For years, there has been a desire to share our cultural heritage and knowledge systems with designers across the globe. I have had the good fortune to have met, lived with, interacted with, engaged with, and created with hundreds of artisans and craftspeople across India for over three decades. In all my experience, I feel nothing is dying or endangered—what is lacking and causing the drain in this community is a lack of new design ideas and new markets that can evolve and grow. This is only possible if the markets have the know-how and are able to experience the sheer joy and beauty that are possible when designers, consumers, and artisans meet to collaborate and co-create. With this burning thought, we helped conceptualise and curate the programme in early 2022. Catherine Andreozzi and Joy Ko are the professors for apparel and textile design at RISD, and they suggested a travel class for their winter semester, which is the norm, but the students had never been to India before. The idea behind the India Sensed Programme was to sense India, its sights, sounds, smells, people, and culture, engage with craftsmanship, and see how it helps connect to their individual creativity.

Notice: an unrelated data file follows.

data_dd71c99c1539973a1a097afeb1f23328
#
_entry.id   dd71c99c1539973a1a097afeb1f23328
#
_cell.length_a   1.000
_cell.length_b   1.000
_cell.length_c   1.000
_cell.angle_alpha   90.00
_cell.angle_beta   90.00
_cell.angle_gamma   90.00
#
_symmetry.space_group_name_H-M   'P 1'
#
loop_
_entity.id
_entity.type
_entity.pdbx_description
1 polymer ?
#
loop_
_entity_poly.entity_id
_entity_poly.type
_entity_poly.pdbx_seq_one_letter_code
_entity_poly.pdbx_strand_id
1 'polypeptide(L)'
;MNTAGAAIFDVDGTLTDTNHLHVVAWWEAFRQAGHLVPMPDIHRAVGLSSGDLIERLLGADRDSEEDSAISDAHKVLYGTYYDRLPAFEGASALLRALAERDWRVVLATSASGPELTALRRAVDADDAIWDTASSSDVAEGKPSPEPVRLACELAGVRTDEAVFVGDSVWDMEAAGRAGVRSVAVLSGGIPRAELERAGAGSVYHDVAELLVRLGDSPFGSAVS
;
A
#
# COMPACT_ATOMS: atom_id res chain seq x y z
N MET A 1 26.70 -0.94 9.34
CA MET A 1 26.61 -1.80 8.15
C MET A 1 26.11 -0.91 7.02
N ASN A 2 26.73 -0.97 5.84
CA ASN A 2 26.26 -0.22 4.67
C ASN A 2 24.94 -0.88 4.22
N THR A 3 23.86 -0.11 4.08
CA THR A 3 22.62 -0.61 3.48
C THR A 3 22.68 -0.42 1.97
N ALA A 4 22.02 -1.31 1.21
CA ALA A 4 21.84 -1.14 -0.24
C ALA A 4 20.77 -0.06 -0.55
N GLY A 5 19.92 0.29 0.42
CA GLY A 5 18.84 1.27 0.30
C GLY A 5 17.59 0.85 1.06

Sheela Lunkad

Q3. What all do you offer to the visiting participants under the India sensed programme?
The India sensed programme had a mix of historical walks through the cities of Delhi, Agra, and Jaipur with experts and scholars, including a visit to the national museum and the crafts museum at Pragati Maidan. There is nothing more nourishing than having an enriching understanding of society and civilization through the prism of history and how it has shaped modern times.
Q4. How do you look at culture and heritage as representatives of India’s soft power?